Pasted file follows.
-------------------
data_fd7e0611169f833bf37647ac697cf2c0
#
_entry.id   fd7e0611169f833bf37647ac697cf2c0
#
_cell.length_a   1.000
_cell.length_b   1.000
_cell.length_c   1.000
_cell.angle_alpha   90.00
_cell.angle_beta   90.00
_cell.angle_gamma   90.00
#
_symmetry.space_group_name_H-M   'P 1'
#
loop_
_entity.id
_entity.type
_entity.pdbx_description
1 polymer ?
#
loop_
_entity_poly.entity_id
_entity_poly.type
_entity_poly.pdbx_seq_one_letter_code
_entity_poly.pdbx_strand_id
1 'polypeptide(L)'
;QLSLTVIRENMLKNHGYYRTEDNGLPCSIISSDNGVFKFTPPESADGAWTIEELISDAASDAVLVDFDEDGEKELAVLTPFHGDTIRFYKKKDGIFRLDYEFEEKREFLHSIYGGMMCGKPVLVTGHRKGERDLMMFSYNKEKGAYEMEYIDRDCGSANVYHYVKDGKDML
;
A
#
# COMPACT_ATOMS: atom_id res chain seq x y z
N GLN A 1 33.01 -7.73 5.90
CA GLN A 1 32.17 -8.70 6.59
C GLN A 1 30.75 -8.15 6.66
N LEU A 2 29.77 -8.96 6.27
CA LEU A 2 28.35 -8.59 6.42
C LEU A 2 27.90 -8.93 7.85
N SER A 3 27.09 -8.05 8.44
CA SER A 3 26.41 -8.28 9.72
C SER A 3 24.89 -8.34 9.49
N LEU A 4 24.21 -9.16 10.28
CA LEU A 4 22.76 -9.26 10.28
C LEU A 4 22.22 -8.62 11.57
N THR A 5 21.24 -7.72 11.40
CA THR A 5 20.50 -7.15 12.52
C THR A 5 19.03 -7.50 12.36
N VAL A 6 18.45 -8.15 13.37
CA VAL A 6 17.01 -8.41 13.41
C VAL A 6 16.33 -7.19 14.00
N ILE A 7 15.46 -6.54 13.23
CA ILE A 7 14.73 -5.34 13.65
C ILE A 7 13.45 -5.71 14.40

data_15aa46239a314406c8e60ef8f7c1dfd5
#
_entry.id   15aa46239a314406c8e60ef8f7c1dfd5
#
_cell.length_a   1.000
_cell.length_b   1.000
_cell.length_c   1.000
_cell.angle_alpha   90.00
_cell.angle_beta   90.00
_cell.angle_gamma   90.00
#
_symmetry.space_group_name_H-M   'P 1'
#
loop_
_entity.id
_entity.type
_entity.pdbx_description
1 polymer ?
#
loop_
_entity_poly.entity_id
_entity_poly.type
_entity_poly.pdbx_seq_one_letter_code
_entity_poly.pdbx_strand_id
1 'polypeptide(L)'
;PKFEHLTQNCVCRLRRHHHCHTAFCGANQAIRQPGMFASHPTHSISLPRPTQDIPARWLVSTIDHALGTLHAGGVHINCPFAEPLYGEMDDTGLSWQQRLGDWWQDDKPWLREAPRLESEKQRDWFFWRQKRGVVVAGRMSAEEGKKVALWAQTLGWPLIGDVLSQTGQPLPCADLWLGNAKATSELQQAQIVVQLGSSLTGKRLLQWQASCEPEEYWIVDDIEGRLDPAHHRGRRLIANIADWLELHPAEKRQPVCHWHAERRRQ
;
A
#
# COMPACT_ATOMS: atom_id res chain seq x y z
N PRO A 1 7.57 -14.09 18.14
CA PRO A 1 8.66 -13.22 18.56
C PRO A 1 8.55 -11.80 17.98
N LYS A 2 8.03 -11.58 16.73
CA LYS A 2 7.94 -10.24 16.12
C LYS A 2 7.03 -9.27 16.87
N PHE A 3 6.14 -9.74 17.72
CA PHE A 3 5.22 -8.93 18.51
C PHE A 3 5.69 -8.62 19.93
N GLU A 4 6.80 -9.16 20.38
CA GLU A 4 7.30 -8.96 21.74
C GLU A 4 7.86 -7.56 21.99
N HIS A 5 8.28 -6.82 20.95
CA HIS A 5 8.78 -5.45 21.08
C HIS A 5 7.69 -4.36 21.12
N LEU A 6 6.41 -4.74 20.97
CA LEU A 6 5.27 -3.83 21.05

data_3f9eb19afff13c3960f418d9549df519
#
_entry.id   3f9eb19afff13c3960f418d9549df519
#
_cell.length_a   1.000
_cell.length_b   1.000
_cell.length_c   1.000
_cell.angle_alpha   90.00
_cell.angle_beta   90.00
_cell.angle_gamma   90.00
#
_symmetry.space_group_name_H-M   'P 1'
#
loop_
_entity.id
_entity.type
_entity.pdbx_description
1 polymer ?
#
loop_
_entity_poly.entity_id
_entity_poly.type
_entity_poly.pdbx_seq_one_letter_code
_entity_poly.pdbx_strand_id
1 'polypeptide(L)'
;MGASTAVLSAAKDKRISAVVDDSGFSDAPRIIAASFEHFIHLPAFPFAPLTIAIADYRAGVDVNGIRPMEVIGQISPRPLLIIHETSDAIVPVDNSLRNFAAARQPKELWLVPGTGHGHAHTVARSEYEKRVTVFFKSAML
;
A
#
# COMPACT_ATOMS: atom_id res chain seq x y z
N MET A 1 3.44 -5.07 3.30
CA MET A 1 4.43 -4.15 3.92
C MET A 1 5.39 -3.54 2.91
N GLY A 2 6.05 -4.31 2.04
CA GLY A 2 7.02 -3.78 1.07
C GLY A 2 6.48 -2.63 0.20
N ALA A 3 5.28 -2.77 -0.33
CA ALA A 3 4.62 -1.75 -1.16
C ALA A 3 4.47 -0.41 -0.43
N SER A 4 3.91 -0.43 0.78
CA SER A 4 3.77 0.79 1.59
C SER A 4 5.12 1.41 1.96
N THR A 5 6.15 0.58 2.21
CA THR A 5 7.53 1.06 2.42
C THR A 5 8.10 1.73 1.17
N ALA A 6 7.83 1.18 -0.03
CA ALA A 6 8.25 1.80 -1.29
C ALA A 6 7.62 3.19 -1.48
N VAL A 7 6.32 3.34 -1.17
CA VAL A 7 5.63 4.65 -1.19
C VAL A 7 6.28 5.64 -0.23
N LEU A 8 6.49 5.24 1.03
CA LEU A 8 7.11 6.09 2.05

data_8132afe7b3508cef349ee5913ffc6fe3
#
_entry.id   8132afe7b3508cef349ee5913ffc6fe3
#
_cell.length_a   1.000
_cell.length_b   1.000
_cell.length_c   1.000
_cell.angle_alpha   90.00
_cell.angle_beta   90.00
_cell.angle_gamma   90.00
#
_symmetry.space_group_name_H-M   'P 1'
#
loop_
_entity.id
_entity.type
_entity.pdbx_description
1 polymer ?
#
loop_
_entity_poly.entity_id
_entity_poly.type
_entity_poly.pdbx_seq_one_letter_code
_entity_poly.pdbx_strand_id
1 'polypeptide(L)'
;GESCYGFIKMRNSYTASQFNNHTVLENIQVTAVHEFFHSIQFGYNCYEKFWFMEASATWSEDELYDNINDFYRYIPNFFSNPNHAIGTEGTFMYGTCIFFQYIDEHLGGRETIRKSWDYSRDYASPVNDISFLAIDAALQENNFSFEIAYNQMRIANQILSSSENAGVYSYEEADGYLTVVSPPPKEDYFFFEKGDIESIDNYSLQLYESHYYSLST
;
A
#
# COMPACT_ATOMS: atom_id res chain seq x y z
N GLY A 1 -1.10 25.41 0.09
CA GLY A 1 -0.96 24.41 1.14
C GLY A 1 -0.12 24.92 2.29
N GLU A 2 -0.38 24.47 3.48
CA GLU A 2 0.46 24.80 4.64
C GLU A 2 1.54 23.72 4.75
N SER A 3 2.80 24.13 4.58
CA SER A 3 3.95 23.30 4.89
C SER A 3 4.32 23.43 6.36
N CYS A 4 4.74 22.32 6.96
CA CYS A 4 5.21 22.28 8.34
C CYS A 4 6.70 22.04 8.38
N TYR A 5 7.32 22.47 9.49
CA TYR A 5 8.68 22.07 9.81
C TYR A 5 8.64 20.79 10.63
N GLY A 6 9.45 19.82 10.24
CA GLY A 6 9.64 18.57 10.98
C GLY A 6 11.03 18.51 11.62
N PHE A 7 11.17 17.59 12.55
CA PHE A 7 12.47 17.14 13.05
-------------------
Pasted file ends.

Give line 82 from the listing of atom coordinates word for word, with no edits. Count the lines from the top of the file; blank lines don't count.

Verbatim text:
N PRO A 1 7.57 -14.09 18.14